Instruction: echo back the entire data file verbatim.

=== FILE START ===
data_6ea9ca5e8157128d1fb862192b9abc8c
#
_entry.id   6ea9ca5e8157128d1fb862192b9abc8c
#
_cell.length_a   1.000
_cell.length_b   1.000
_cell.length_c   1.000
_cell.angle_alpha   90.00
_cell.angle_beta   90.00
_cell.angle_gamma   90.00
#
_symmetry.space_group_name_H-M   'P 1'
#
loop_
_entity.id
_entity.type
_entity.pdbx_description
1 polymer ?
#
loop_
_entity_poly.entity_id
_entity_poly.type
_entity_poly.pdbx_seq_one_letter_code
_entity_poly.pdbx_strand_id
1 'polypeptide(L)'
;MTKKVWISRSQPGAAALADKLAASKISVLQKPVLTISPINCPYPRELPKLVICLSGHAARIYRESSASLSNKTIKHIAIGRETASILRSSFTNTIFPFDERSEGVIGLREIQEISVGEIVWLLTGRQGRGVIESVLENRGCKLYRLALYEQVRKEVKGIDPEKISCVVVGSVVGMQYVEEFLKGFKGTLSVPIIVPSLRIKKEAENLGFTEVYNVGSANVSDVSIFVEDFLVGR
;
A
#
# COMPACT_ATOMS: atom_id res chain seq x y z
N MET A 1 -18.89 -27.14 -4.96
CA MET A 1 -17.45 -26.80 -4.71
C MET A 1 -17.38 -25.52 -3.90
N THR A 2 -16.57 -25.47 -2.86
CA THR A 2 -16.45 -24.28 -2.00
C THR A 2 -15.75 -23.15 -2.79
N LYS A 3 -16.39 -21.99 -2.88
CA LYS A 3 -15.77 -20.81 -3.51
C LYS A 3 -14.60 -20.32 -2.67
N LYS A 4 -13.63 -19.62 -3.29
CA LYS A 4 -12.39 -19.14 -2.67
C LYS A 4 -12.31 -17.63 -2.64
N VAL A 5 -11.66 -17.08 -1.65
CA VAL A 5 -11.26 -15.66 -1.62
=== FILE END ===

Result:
data_6ea9ca5e8157128d1fb862192b9abc8c
#
_entry.id   6ea9ca5e8157128d1fb862192b9abc8c
#
_cell.length_a   1.000
_cell.length_b   1.000
_cell.length_c   1.000
_cell.angle_alpha   90.00
_cell.angle_beta   90.00
_cell.angle_gamma   90.00
#
_symmetry.space_group_name_H-M   'P 1'
#
loop_
_entity.id
_entity.type
_entity.pdbx_description
1 polymer ?
#
loop_
_entity_poly.entity_id
_entity_poly.type
_entity_poly.pdbx_seq_one_letter_code
_entity_poly.pdbx_strand_id
1 'polypeptide(L)'
;MTKKVWISRSQPGAAALADKLAASKISVLQKPVLTISPINCPYPRELPKLVICLSGHAARIYRESSASLSNKTIKHIAIGRETASILRSSFTNTIFPFDERSEGVIGLREIQEISVGEIVWLLTGRQGRGVIESVLENRGCKLYRLALYEQVRKEVKGIDPEKISCVVVGSVVGMQYVEEFLKGFKGTLSVPIIVPSLRIKKEAENLGFTEVYNVGSANVSDVSIFVEDFLVGR
;
A
#
# COMPACT_ATOMS: atom_id res chain seq x y z
N MET A 1 -18.89 -27.14 -4.96
CA MET A 1 -17.45 -26.80 -4.71
C MET A 1 -17.38 -25.52 -3.90
N THR A 2 -16.57 -25.47 -2.86
CA THR A 2 -16.45 -24.28 -2.00
C THR A 2 -15.75 -23.15 -2.79
N LYS A 3 -16.39 -21.99 -2.88
CA LYS A 3 -15.77 -20.81 -3.51
C LYS A 3 -14.60 -20.32 -2.67
N LYS A 4 -13.63 -19.62 -3.29
CA LYS A 4 -12.39 -19.14 -2.67
C LYS A 4 -12.31 -17.63 -2.64
N VAL A 5 -11.66 -17.08 -1.65
CA VAL A 5 -11.26 -15.66 -1.62